We can blame the platforms all we like, but a huge part of the toxicity of social media is our own behaviour and we need to own that, writes Elaine Burke.
Irish Twitter was something of a hellscape this past week. Infighting between accounts was heightened during the general election and this has not dissipated with the inconclusive results. Actress Jameela Jamil was getting hammered, again. Administrators of long-dormant accounts were coming across flurries of DMs as a campaign demanding unfollows to one particular toxic Twitter presence took hold. And then came the news of Caroline Flack’s suicide.
The 40-year-old TV personality’s tragic death was instantly connected to her treatment both in mainstream media and on social media, but that didn’t quell the tweets. We were still left wading through a quagmire of negativity.
I’m trying to find the words but I can’t 💔 pic.twitter.com/FY3ppLzqsA
— Laura Whitmore (@thewhitmore) February 15, 2020
You’re toxic, I’m slipping under
Twitter toxicity is well known to any user as active (and more so) as myself. It’s my most-used social media platform but I know its issues are not unique.
For anxious users like myself, it can have troubling effects. What’s addictive is not always a high, and scrolling through Twitter into the late hours and being barraged with negativity takes its toll. And that’s as a mere bystander, outside of the firing line of insults and abuse.
I have lately acknowledged for myself the negative impact of Twitter on my mental wellness. I’ve long suffered from a disruptive sleep pattern and after addressing many of the environmental factors contributing to this, ditching the app is my last major obstacle to overcome. The late-night scroll through a stream of bad news and nasty sniping leaves me wound up and unable to get a restful sleep. And even though I am well aware of this, I still find myself obsessively scrolling long past a sensible hour, beyond any spark of serotonin that my brain is apparently seeking.
The truth is the happy moments are fewer and far between of late. But still we dig for them, hoping to uncover the smile-inducing gem amid the tirade. A quip from Lil Nas X. A wholesome meme. Animals being effortlessly adorable. Oddly satisfying cleanliness.
make my day
— WholesomeMemes (@WholesomeMeme) February 12, 2020
Think first, tweet later
So many of us are addicted to this toxic morass and we actively hold the power to effect change in our hands. We can commit to putting positivity on the timeline.
I am by no means an optimist by nature. The clue is even in my Twitter handle: @CriticalRedPen. But I made a conscious decision a long time ago to share what’s good and hopeful over what’s bad and despondent. I often write a tweet and delete it, checking myself when I consider, “What does this add to this discourse?” and finding I’ve come up short.
As much as I’m cynical, I am also imperfect. I’m certain that I’ve slipped sometimes and spewed negative thoughts to an unwitting social media following. But I aspire to do better than that.
It’s not about being uncritical, which would be against the very nature of my nom de plume. But instead of always sharing what we don’t like, pointing at who is failing and calling out the bad guys, we could make as much of an effort to celebrate more of what we love, point to those who are trying and shout out the heroes who are making the world a better place one small act of kindness at a time.
Accentuating the negative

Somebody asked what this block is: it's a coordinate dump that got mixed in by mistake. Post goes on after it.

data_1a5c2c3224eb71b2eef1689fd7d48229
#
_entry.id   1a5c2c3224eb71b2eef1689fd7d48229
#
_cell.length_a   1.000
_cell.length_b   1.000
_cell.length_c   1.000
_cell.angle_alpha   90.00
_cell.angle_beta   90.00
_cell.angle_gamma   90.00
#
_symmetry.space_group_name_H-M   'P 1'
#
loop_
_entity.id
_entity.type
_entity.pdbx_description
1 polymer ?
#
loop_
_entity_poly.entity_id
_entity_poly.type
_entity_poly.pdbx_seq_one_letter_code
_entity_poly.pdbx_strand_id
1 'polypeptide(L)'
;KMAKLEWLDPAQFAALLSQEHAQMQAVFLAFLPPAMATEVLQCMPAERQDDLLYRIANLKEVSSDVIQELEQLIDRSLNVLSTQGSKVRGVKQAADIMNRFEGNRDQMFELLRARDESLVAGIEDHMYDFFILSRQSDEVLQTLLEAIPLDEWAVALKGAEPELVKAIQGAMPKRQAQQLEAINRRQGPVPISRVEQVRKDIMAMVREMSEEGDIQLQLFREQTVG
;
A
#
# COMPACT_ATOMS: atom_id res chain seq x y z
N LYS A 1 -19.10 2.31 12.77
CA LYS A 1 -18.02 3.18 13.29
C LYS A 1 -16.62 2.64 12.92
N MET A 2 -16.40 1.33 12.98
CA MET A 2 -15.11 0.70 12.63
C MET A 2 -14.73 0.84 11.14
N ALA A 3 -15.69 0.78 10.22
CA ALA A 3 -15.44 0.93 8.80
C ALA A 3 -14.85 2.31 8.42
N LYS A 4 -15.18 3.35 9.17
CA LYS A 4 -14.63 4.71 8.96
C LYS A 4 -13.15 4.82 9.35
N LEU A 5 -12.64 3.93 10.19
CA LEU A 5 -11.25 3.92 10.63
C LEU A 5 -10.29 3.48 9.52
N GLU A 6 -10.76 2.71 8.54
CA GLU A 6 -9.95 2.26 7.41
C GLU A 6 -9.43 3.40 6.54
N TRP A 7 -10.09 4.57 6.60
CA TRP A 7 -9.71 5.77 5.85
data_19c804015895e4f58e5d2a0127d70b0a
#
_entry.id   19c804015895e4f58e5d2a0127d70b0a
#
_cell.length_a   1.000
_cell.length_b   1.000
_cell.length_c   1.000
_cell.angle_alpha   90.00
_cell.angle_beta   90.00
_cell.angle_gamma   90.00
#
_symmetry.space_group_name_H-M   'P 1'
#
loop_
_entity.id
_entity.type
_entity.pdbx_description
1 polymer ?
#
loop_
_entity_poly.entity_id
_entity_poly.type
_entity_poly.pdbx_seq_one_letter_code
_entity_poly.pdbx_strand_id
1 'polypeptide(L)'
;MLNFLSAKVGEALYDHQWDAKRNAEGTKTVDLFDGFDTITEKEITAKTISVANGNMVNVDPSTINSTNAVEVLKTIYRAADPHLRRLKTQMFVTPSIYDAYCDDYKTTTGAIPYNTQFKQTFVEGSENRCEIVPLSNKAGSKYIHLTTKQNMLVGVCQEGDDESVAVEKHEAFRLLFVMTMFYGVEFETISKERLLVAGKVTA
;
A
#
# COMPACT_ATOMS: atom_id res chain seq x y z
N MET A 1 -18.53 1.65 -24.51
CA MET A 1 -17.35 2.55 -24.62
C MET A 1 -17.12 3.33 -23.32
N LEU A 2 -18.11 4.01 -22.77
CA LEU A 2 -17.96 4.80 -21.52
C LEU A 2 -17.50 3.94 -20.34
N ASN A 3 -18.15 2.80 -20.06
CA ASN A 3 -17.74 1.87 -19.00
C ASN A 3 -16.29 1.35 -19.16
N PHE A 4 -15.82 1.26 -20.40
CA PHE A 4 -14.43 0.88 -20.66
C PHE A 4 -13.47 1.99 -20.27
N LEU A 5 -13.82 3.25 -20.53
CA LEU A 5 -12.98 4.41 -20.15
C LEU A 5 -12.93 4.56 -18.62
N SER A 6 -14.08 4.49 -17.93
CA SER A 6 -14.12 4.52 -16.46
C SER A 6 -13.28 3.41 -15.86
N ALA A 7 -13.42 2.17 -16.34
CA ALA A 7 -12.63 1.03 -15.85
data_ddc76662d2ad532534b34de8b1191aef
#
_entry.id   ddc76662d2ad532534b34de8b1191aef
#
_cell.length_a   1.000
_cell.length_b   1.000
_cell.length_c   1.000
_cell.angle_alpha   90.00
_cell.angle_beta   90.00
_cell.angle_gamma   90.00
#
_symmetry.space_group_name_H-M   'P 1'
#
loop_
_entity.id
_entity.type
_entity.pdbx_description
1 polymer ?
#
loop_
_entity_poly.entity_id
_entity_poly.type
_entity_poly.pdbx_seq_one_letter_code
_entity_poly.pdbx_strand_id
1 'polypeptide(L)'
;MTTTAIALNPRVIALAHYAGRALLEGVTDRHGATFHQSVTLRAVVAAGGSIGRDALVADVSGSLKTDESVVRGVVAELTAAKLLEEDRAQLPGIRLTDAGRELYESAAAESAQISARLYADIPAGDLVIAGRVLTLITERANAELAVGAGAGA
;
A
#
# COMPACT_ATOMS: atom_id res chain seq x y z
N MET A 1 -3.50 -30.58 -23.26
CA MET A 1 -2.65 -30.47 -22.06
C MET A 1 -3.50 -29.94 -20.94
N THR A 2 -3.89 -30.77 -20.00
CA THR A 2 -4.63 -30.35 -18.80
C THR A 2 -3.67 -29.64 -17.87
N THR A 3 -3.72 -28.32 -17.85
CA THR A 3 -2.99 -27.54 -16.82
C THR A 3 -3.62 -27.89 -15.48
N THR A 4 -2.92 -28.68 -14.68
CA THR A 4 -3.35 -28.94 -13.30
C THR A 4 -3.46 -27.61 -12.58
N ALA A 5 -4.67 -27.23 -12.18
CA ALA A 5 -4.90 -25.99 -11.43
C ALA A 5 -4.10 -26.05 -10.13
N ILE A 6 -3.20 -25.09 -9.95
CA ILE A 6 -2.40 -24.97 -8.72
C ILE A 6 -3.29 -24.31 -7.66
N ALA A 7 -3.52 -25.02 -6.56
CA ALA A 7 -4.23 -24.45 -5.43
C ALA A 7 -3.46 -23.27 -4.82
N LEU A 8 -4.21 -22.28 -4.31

I grew up in an age when we became enlightened to the struggle of fame and the pursuit of physical perfection in its related industries. The toll this took on people’s health has been well documented and, while not wholly evolved, we probably see those days as somewhat behind us.
Yet now we demand anyone with influence to reach a level of godlike purity that is beyond impossible. Calling them to account is not just the red ring of shame so famously and viciously deployed by the tabloid press, but the resurrection of social media posts from an age of ignorance, viral snapshots of misguided moments and the web of connection deemed an endorsement. But nobody is perfect and we are all living, all struggling and all learning in our own way and on our own journeys.
This is not to condone any hateful or abusive behaviour with silence and a blind eye turned. But the case of Caroline Flack, as a current example, is full of nuance and complexity with no pristine heroes and outright villains. This is why it is exactly the kind of thing that could do without thousands of 280-character opinions muddying the facts.
‘With all the negative noise, we run the very real risk of drowning out those with real insight’
I also must acknowledge my position of privilege in this context. I’m a cis, white, able-bodied woman doing well for herself, and I count myself very lucky to have little to complain about in my own life. I do what I can to give voice to others who haven’t had such luck in life’s draw, and sometimes that’s by keeping my own voice out of it. With all the noise, we run the very real risk of drowning out those with real insight to share on what it means to live a life less privileged.
This isn’t about cancel culture (which I’m not convinced is even a real thing). This is about our comment culture. If we just spare a moment’s thought for the individuals behind a handle before we post, we might just rest those itchy trigger fingers.
We can all afford to be kinder to one another on social media. Negativity is pervasive. It’s contagious. And it can be all-consuming. Take one look at the accounts of those we wish the ones we love didn’t follow to see what happens when negativity swallows your personality whole.
We can do better. And we can do it with kindness.
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